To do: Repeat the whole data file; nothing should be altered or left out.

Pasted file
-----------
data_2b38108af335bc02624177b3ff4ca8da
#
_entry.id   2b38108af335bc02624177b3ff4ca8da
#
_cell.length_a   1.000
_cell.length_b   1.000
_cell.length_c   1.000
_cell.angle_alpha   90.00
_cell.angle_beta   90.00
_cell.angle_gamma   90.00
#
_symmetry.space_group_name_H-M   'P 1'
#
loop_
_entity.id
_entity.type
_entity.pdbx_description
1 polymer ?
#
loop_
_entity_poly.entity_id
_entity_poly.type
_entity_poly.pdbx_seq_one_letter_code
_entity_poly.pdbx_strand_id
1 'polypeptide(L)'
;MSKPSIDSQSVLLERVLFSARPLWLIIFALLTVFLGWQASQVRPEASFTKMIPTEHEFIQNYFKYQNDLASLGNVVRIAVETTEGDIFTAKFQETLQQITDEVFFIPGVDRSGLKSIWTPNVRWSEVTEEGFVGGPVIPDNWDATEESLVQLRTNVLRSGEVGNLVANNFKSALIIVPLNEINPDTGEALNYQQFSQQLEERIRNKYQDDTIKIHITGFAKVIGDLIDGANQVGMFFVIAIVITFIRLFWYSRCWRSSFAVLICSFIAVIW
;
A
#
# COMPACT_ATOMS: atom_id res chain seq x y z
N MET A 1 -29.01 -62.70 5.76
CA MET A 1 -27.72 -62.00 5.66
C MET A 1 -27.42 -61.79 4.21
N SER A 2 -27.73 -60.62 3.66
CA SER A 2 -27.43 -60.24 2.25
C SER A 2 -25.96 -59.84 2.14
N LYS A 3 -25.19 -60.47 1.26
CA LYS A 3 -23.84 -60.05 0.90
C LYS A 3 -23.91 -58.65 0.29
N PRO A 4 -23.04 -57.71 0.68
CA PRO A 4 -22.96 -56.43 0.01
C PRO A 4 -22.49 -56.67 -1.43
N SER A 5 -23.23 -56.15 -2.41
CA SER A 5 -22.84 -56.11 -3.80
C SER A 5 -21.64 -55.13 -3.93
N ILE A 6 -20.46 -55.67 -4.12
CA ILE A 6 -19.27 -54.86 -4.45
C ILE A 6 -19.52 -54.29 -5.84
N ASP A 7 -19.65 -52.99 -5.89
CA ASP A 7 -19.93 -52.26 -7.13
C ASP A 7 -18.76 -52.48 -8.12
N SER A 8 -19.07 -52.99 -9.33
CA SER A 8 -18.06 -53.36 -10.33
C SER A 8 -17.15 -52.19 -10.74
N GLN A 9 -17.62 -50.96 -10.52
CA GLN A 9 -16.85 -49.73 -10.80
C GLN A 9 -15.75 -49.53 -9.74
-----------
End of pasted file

data_2b38108af335bc02624177b3ff4ca8da
#
_entry.id   2b38108af335bc02624177b3ff4ca8da
#
_cell.length_a   1.000
_cell.length_b   1.000
_cell.length_c   1.000
_cell.angle_alpha   90.00
_cell.angle_beta   90.00
_cell.angle_gamma   90.00
#
_symmetry.space_group_name_H-M   'P 1'
#
loop_
_entity.id
_entity.type
_entity.pdbx_description
1 polymer ?
#
loop_
_entity_poly.entity_id
_entity_poly.type
_entity_poly.pdbx_seq_one_letter_code
_entity_poly.pdbx_strand_id
1 'polypeptide(L)'
;MSKPSIDSQSVLLERVLFSARPLWLIIFALLTVFLGWQASQVRPEASFTKMIPTEHEFIQNYFKYQNDLASLGNVVRIAVETTEGDIFTAKFQETLQQITDEVFFIPGVDRSGLKSIWTPNVRWSEVTEEGFVGGPVIPDNWDATEESLVQLRTNVLRSGEVGNLVANNFKSALIIVPLNEINPDTGEALNYQQFSQQLEERIRNKYQDDTIKIHITGFAKVIGDLIDGANQVGMFFVIAIVITFIRLFWYSRCWRSSFAVLICSFIAVIW
;
A
#
# COMPACT_ATOMS: atom_id res chain seq x y z
N MET A 1 -29.01 -62.70 5.76
CA MET A 1 -27.72 -62.00 5.66
C MET A 1 -27.42 -61.79 4.21
N SER A 2 -27.73 -60.62 3.66
CA SER A 2 -27.43 -60.24 2.25
C SER A 2 -25.96 -59.84 2.14
N LYS A 3 -25.19 -60.47 1.26
CA LYS A 3 -23.84 -60.05 0.90
C LYS A 3 -23.91 -58.65 0.29
N PRO A 4 -23.04 -57.71 0.68
CA PRO A 4 -22.96 -56.43 0.01
C PRO A 4 -22.49 -56.67 -1.43
N SER A 5 -23.23 -56.15 -2.41
CA SER A 5 -22.84 -56.11 -3.80
C SER A 5 -21.64 -55.13 -3.93
N ILE A 6 -20.46 -55.67 -4.12
CA ILE A 6 -19.27 -54.86 -4.45
C ILE A 6 -19.52 -54.29 -5.84
N ASP A 7 -19.65 -52.99 -5.89
CA ASP A 7 -19.93 -52.26 -7.13
C ASP A 7 -18.76 -52.48 -8.12
N SER A 8 -19.07 -52.99 -9.33
CA SER A 8 -18.06 -53.36 -10.33
C SER A 8 -17.15 -52.19 -10.74
N GLN A 9 -17.62 -50.96 -10.52
CA GLN A 9 -16.85 -49.73 -10.80
C GLN A 9 -15.75 -49.53 -9.74